BG Automotive reports on the evolution of power steering and reveals common pump failures.
Power steering was first invented in 1876 and the hydraulic systems we know today were developed further by Frederick W. Lanchester in 1902, the star of our previous article on TVDs.
It took until 1926 for power steering to be fitted to a working motor vehicle, built and done so by Francis Davis.
However – power steering didn’t catch on at the time and only did so after the advent of heavy, heavily armoured military vehicles requiring it in the 30’s and 40’s.
It wasn’t then until the 1950’s where Chrysler produced power steering systems for their Imperial range – a commercial automotive first, basically using the same tech as from the 1920’s.
Two years later, all manufacturers were offering it.
Fast forward to today and it’s all but forgotten about, until it goes wrong.
How power steering pumps work
By far the most common method employed to assist steering is a hydraulic based pump system.
Hydraulic power steering pumps, typically powered by drive belts, deliver pressure to the rack to give its assistive steering power.
In recent years, electro-hydraulic systems have started to appear where an electric motor is used to drive the pump, and finally purely electric motor driven gear systems are used in some cases.
It’s the former two that BGA specialise in, where fluid is involved.
In the cases of the hydraulic pumps – vanes or gerotors are used to apply positive pressure, combined with pressure control systems to ensure pumping pressure remains the same despite engine speed.
When the steering wheel is turned, the pump’s pressure is used to push a piston in the hydraulic steering rack in the desired direction, controlled by valves.
Additional control systems exist to offer adaptive pressure depending on the driving situation and wheel speed.
Causes of power steering failure
The most common cause of power steering pump failure is contamination of fluid.
It can occur where ageing hoses lead to moisture ingress and degradation of internal components.
The fluid gets old and the contaminates exacerbate wear, leading to failure.
Low fluid levels reduce the amount of pressure the pump can develop, meaning it has to work harder and thus wears out faster.
Power steering fluid also acts to cool the pump meaning low levels bring on overheating adding to additional wear and fluid contamination.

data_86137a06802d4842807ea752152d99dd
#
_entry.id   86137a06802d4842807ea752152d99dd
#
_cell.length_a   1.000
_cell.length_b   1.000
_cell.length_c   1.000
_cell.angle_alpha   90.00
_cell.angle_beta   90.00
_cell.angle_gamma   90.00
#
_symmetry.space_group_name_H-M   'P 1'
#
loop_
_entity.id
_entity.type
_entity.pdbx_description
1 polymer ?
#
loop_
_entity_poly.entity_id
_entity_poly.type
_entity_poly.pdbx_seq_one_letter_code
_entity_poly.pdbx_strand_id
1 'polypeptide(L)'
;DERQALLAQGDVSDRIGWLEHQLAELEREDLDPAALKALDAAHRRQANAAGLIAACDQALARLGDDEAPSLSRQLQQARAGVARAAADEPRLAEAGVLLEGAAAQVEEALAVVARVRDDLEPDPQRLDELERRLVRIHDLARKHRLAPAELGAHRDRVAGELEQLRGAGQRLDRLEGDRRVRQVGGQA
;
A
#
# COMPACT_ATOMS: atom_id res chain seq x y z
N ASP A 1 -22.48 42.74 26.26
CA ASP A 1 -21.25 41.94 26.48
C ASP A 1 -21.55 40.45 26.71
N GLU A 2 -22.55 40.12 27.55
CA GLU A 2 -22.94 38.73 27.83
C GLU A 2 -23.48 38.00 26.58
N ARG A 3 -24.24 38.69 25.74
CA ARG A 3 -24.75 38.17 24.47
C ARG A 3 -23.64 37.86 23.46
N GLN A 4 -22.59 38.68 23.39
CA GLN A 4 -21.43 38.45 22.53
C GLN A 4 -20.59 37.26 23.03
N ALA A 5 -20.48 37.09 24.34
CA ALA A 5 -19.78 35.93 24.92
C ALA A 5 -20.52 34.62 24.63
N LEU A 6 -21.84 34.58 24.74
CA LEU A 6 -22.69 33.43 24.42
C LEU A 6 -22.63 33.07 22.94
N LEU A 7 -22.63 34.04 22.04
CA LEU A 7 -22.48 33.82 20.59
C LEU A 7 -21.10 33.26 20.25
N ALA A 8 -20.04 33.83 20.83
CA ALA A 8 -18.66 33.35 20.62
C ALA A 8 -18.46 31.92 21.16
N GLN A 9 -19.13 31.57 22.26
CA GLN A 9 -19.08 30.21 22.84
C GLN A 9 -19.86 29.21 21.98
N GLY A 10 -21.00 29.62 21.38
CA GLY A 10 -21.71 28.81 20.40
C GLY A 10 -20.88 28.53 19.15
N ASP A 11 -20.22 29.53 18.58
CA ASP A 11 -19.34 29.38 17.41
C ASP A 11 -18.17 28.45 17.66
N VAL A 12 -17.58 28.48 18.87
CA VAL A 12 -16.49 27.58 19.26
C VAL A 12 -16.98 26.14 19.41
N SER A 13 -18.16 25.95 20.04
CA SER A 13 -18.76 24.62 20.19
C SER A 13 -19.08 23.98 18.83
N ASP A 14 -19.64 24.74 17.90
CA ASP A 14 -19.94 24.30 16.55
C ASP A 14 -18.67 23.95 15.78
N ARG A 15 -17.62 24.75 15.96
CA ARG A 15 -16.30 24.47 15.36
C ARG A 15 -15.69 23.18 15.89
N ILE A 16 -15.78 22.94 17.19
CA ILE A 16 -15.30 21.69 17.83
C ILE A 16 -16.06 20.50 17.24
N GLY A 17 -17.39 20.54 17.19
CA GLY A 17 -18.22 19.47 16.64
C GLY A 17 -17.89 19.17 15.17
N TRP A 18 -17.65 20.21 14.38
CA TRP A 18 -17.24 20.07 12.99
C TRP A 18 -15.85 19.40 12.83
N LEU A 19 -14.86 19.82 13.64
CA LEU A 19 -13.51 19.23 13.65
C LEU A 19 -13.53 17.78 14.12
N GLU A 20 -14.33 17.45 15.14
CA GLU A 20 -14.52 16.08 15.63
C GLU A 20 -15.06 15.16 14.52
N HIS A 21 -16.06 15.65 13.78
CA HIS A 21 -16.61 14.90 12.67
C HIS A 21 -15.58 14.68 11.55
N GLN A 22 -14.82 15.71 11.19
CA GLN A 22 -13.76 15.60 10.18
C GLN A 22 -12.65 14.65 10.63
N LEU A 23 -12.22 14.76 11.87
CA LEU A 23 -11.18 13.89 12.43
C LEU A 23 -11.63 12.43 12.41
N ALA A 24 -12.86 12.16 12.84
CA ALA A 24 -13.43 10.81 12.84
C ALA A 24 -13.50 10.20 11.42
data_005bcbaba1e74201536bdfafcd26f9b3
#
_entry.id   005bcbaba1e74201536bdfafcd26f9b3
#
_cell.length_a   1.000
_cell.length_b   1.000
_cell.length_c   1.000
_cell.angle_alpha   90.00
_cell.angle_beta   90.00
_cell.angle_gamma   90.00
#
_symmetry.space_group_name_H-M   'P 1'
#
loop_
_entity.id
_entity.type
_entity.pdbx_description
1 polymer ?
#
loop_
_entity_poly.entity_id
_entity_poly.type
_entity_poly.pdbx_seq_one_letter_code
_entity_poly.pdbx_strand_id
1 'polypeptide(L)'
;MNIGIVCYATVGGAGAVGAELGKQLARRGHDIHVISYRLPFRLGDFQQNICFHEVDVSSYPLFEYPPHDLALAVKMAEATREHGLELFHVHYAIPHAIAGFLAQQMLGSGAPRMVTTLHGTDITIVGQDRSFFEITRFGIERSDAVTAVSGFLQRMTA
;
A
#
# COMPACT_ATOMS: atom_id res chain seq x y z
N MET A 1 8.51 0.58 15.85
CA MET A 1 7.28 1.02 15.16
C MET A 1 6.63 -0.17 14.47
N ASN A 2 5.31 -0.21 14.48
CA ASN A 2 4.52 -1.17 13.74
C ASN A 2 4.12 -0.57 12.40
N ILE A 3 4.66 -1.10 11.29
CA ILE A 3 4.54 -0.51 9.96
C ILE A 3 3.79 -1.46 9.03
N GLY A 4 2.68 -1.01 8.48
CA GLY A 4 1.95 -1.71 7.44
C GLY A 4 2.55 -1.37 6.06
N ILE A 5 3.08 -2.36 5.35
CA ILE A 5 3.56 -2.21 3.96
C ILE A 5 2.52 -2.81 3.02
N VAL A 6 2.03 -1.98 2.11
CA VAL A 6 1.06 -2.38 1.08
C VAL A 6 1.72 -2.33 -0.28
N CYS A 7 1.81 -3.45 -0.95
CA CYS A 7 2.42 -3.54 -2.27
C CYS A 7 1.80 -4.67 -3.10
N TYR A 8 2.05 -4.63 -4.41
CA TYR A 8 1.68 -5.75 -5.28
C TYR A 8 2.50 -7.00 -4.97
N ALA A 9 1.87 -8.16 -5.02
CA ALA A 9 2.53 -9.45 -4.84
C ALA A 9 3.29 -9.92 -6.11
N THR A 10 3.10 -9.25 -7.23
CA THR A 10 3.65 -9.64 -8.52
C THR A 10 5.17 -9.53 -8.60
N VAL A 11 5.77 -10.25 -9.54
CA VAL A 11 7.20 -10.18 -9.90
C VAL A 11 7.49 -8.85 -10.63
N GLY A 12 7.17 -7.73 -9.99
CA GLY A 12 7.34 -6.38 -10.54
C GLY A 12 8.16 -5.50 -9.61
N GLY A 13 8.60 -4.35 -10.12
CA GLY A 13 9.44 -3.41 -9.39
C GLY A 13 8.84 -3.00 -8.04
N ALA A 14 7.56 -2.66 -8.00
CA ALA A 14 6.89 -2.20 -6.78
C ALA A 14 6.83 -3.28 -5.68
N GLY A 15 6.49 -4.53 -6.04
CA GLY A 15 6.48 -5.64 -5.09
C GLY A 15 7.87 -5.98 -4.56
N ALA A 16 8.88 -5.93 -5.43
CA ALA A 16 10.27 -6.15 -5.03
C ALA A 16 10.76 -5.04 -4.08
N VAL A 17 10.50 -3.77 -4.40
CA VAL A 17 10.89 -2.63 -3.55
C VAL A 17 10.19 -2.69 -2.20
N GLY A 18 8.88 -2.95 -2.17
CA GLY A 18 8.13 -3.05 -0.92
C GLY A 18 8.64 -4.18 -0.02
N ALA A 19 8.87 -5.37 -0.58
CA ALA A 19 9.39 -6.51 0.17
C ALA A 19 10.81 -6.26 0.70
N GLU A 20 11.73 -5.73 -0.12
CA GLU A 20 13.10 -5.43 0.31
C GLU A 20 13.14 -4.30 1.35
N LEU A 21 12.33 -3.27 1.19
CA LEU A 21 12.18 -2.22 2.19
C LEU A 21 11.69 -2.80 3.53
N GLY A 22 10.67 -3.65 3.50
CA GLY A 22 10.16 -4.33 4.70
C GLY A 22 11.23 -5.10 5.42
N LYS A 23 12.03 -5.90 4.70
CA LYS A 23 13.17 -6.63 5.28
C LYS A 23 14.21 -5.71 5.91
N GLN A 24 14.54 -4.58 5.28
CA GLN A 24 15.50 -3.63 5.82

Belt alignment or damage can result from an incorrectly fitted or functioning belt.
In these cases, the belt can pull on the pulley causing uneven wear to the bearings in the pump, eventually leading to leaks, poor operation and failure.
A worn out pump, either by age, use, heat or contamination, is another common cause of failiure.
As the pump ages the pump will become louder and weaker indicating it’s time to change it.
BG Automotive OE quality
BG Automotive power steering pumps are 100 per cent brand new.
Where possible and/or required by market demand we re-engineer the OE parts to remove any issues with the design.
The specialist then manufactures the pumps from scratch so its customers receive brand new product which it says is far superior to re-manufactured products.
As a result, the pumps are free from the inconsistencies, contaminations, micro-fractures and shortened life that is unavoidable with re-manufactured products.
BG Automotive pumps often feature upgraded internals to the OE part too.
A BG Automotive spokesperson said: “Every pump is manufactured using the latest in OE technology in our state-of-the-art, environmentally controlled facility.
“During manufacture, each component is individually measured and tested for conformity and quality assurance.
“This includes hardness and surface testing as well as dimensional and functional checks of all the individual components.
“During assembly, every single pump is rigorously tested and is tested throughout the manufacturing process, before being subjected to multiple levels of quality control prior to release to sale.
“Finally, the icing on the cake is that no surcharge system exists meaning no core exchange is required.
“This means the whole supply chain is free from having cash being tied up waiting and no core acceptance issues to worry about.”
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